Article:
My son is new realtor and 23 years old. We would like to form a partnership to buy and rehab/rent. I would like an opinion on how to draw up a partnership and how to split profits/income. I will provide the down payment and take out the loan. He will [already has begun] find possible properties and scope out the neighborhoods to make sure they are not "sketchy" and place the bids.
I work at the construction dept of a large hospital and have a friend who is a seasoned project manager with a background in building new commercial properties. He might agree to consult in helping us estimate the work that will need to be done prior to purchase so we can determine if it is going to be a good property for us.
I plan splitting the rent/proceeds w/my son, plus he'll get the realtor commission [i figure yes, as I would pay it to someone else if he weren't one - but I wonder if there are other thoughts on that]
As for my consultant friend, do I pay him a flat fee [if yes, how much is fair?] OR do I offer 1% of income [rental and sales] to entice him to help with future rehabs]?
Thank you in advance for your thoughts and recommendations!
Yes of course he should get the commission. Your first property should be in both your names and that sounds fair to both of you. You are putting in the money and he will be doing the work.
"As for my consultant friend, do I pay him a flat fee [if yes, how much is fair?] OR do I offer 1% of income [rental and sales] to entice him to help with future rehabs]?"
I think about your "consultant friend" that all this is premature. You certainly should not make any kind of permanent arrangement at this stage. You don't even have a property that you are considering yet. The property will speak to you and you can do something concerning that first property when you are ready and see what you need. Your friend is a commercial project manager, he knows commercial construction, probably not kitchens and baths and small mechanicals. Your real estate education will be incremental.
You and your son should join a real estate club in your area. Perhaps different ones from each other? Also Join a Real Estate Meet Up Group.
Get active on Bigger Pockets.
Read everything on Bigger Pockets along with Real Estate investment Books. Run your deals by Bigger Pockets, run your deals by your Real Estate and Meet up Groups. let us know how you and your son are doing.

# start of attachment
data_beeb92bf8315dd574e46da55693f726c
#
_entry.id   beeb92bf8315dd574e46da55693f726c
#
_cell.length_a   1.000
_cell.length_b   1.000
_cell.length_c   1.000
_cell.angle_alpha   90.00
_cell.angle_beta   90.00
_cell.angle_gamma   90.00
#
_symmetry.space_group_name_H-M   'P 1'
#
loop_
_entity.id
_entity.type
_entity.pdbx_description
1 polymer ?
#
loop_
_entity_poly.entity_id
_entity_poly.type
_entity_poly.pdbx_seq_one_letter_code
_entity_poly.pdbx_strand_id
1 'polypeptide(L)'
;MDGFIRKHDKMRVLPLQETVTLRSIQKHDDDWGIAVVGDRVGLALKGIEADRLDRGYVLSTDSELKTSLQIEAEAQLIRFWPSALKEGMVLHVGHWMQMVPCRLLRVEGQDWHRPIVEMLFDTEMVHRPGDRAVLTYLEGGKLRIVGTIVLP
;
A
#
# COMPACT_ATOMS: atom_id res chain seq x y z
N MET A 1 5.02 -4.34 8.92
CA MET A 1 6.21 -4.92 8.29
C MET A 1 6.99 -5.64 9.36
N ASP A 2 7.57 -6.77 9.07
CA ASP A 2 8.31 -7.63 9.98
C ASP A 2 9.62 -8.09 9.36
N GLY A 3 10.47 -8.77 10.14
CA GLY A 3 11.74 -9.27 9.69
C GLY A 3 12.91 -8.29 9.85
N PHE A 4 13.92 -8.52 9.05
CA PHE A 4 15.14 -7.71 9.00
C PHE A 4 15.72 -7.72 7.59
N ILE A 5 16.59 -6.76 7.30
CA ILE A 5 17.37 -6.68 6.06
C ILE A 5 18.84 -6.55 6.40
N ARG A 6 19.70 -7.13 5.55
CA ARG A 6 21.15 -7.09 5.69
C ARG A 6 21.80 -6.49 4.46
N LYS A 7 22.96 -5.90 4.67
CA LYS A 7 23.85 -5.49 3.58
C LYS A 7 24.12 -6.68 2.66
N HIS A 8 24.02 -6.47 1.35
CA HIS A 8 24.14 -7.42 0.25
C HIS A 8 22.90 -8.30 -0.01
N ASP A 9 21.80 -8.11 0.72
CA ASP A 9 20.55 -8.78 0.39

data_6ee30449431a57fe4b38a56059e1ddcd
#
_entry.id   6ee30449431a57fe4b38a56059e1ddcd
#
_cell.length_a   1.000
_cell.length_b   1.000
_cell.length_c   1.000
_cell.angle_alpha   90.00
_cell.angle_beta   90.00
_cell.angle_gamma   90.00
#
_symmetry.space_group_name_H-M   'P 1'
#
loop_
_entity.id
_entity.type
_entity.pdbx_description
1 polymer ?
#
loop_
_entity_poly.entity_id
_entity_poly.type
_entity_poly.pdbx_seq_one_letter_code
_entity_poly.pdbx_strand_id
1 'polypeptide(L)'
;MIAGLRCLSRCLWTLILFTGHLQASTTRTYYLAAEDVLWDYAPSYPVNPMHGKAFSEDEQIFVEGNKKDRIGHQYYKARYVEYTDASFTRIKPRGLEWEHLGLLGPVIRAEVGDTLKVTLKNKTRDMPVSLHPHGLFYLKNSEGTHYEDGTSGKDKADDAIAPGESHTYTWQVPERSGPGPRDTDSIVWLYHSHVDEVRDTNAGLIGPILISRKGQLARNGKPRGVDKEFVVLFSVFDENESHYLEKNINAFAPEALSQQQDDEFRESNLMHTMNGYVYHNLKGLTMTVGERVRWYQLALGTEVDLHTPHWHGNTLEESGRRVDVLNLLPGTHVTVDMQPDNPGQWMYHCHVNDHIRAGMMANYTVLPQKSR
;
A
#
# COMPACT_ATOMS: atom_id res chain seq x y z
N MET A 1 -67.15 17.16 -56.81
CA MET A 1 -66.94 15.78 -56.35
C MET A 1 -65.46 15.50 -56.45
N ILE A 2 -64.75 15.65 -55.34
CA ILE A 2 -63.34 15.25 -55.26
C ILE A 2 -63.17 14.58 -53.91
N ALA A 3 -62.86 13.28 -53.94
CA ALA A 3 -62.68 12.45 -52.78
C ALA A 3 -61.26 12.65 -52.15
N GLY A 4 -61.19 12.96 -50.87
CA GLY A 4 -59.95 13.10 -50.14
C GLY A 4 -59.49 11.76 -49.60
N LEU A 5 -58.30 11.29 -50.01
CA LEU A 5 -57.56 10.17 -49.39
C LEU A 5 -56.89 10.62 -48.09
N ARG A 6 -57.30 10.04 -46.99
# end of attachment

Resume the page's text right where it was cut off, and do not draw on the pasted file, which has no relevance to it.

You are doing the right thing for your son and it will work well for both of you
From my experience I'd advise having a partnership on a case-by-case basis. You're family, which will make it easier, but having a split set in stone might make things more difficult down the road if you're both putting in different amounts of work for different properties. Barbara gave good advice there -- let the property decide those details. If he's the Realtor then yes, he should get the fee. Fair's fair.
As for the contractor -- I don't see where he adds value. You can have other contractors come, bid, and maybe find a better deal, especially as he's commercial. If you want to give him a fee just buy him a six-pack of beer for helping out. It seems like you're leaning on someone you know because that feels more comfortable starting out, but I'd also advise that you don't set that in stone since what's comfortable and what's not will change as you get more experience. Let your options stay open at this point. You might not like working with him!
Ditto to the rest of Barbara's advice, too (good post!): read up, learn as much as you can, join a real estate club and meet other investors. Knowledge is power and all that.
Good luck! Enjoy your new adventure. It's a great opportunity for you both and especially your son, starting a that age.
Thank you both,
@Peter MacKercher , the contractor friend is not for the GC portion, but to pre-inspect homes for things I may not know to look for.
I definitely will take every property case by case and appreciate the input - which in my heart I knew but needed to hear.
@Barbara G. , thank you for the perspective. I have been on BP for about 2 weeks now - reading everything I can, listening daily to a few of the podcasts and webinars. I think I'm obsessed -LOL. I have a new question, but will post it w/a new title. Look forward to hearing more from you.
Pretty much, almost always partnerships suck.
Yeah they seem like a good idea at the time, but ask yourself, how many of you are still with your babydaddy or babymomma? That seemed like a good idea at the time didn't it?
They can work, but it has to be with people with proven track-records who can "deliver" on schedule. And there has to be very clear boundaries and responsibilities.